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Strange "read" and "write" functions in OIS

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#1 TheComet   Members   

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Posted 17 May 2014 - 06:19 PM

So I decided to build OIS 1.3 from source, and can't figure out why it's not compiling.

http://sourceforge.net/projects/wgois/

 

I did the usual procedure with:

./bootstrap
./configure
make

And get the following error:

libtool: compile:  g++ -DHAVE_CONFIG_H -I. -I../includes -I../includes -g -O2 -I/usr/X11R6/include -I/home/alex/Documents/c++/dep/include -g -O2 -MT LinuxJoyStickEvents.lo -MD -MP -MF .deps/LinuxJoyStickEvents.Tpo -c ./linux/LinuxJoyStickEvents.cpp  -fPIC -DPIC -o .libs/LinuxJoyStickEvents.o
./linux/LinuxJoyStickEvents.cpp: In member function 'virtual void OIS::LinuxJoyStick::capture()':
./linux/LinuxJoyStickEvents.cpp:100:77: error: 'read' was not declared in this scope
   int ret = read(mJoyStick, &js, sizeof(struct input_event) * JOY_BUFFERSIZE);
                                                                             ^
./linux/LinuxJoyStickEvents.cpp: In static member function 'static OIS::JoyStickInfoList OIS::LinuxJoyStick::_scanJoys()':
./linux/LinuxJoyStickEvents.cpp:275:13: error: 'close' was not declared in this scope
     close(fd);
             ^
./linux/LinuxJoyStickEvents.cpp:283:12: error: 'close' was not declared in this scope
    close(fd);
            ^
./linux/LinuxJoyStickEvents.cpp: In static member function 'static void OIS::LinuxJoyStick::_clearJoys(OIS::JoyStickInfoList&)':
./linux/LinuxJoyStickEvents.cpp:294:20: error: 'close' was not declared in this scope
   close(i->joyFileD);
                    ^
make[1]: *** [LinuxJoyStickEvents.lo] Error 1
make[1]: Leaving directory `/home/alex/Documents/c++/packages/ois-v1-3/src'
make: *** [all-recursive] Error 1

The code in question is here:

        //We are in non blocking mode - we just read once, and try to fill up buffer
        input_event js[JOY_BUFFERSIZE];
        while(true)
        {
                int ret = read(mJoyStick, &js, sizeof(struct input_event) * JOY_BUFFERSIZE);
        if( ret < 0 )
                        break;

What on earth is this "read" function and where did it come from? There are counterpart "write" functions with the same signatures, and I don't have the faintest idea of where they even come from...

 

Any help?

 


"I would try to find halo source code by bungie best fps engine ever created, u see why call of duty loses speed due to its detail." -- GettingNifty

#2 bradbobak   Members   

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Posted 17 May 2014 - 06:45 PM

 read, write, and close are posix functions. 'man 2 read' in unix should bring up the man pages.

 

 From your compiler output it seems like the header files are not being included. Try including <unistd.h>, that may fix your problem.



#3 TheComet   Members   

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Posted 18 May 2014 - 04:31 AM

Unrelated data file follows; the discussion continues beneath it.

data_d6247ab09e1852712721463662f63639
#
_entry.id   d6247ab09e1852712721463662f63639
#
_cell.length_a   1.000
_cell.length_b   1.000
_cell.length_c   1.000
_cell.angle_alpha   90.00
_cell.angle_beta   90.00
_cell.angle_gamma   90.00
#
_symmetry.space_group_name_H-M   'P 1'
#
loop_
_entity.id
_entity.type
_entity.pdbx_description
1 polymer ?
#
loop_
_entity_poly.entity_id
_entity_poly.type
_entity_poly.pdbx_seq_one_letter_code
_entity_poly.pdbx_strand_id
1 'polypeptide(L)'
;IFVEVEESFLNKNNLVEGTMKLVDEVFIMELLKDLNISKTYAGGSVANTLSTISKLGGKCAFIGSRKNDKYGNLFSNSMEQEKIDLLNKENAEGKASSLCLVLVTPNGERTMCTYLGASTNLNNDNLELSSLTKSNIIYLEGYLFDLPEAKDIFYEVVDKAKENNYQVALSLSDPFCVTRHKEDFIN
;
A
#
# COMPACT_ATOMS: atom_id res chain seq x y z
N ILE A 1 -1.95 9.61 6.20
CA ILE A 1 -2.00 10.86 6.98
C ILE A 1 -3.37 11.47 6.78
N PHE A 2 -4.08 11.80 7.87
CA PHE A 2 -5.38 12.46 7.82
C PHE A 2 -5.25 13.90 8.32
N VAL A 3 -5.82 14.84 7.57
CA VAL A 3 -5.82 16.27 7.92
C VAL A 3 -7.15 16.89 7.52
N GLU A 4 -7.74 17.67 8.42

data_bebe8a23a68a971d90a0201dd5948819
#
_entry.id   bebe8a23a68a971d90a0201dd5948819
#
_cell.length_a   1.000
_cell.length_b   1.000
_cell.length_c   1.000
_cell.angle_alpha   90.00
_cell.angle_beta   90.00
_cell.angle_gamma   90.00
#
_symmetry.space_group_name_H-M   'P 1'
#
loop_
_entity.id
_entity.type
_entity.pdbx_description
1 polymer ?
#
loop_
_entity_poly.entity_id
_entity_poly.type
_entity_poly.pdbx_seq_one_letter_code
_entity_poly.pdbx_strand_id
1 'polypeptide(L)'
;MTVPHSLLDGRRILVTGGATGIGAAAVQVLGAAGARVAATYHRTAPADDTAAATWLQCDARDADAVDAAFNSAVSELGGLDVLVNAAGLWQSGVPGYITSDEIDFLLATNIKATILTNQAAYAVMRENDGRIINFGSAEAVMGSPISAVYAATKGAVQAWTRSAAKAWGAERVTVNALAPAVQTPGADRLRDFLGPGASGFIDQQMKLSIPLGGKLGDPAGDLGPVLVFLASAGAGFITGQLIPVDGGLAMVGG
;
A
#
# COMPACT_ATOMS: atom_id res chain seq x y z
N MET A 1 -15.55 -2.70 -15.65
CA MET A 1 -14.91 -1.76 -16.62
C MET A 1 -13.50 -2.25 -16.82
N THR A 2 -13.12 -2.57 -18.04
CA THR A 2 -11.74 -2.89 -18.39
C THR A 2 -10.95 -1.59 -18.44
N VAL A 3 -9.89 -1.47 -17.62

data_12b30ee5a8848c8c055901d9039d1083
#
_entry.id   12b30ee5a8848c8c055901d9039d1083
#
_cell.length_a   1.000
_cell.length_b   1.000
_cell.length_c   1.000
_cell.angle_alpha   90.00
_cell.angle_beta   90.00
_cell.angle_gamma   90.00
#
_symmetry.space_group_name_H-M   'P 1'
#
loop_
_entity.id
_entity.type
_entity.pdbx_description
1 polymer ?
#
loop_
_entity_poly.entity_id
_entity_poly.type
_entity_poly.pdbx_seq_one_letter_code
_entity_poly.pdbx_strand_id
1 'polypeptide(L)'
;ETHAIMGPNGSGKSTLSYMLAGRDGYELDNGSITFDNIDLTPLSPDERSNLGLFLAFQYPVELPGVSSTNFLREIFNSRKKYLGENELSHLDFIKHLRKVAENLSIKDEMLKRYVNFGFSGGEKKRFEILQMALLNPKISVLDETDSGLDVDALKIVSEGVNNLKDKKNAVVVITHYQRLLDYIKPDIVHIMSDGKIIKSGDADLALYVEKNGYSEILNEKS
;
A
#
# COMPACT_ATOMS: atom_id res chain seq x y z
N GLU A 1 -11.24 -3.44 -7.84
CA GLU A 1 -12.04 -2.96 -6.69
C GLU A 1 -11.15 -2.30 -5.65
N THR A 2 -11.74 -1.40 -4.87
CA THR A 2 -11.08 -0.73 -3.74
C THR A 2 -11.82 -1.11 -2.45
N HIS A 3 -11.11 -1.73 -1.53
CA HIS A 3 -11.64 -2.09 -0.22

Yes that fixed it, thanks!


"I would try to find halo source code by bungie best fps engine ever created, u see why call of duty loses speed due to its detail." -- GettingNifty

#4 Ectara   Members   

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Posted 18 May 2014 - 05:50 PM


The code in question is here:

//We are in non blocking mode - we just read once, and try to fill up buffer
input_event js[JOY_BUFFERSIZE];
while(true)
{
int ret = read(mJoyStick, &js, sizeof(struct input_event) * JOY_BUFFERSIZE);
if( ret < 0 )
break;

It may just be me, but that looks like a buffer overflow.



#5 Jan2go   Members   

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Posted 19 May 2014 - 01:53 AM

You can also get OIS 1.4 is available on GitHub (download the master branch). When I added OIS into my code about half a year ago I had to use this version as I had some problems (not related to the one you had) with 1.3.



#6 bradbobak   Members   

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Posted 19 May 2014 - 01:45 PM

 


The code in question is here:

//We are in non blocking mode - we just read once, and try to fill up buffer
input_event js[JOY_BUFFERSIZE];
while(true)
{
int ret = read(mJoyStick, &js, sizeof(struct input_event) * JOY_BUFFERSIZE);
if( ret < 0 )
break;

It may just be me, but that looks like a buffer overflow.

 

Don't think so. read reads bytes and the array size is specified correctly.



#7 Ectara   Members   

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Posted 21 May 2014 - 08:09 PM


Don't think so. read reads bytes and the array size is specified correctly.

http://bytes.com/topic/c/answers/616647-why-address-array-equals-array

Huh, no way. The same address, but different type for using js vs. &js in an expression. I've never tried, because it seemed counter-intuitive to try to take the address of an array that decays to a pointer that I wanted in the first place.






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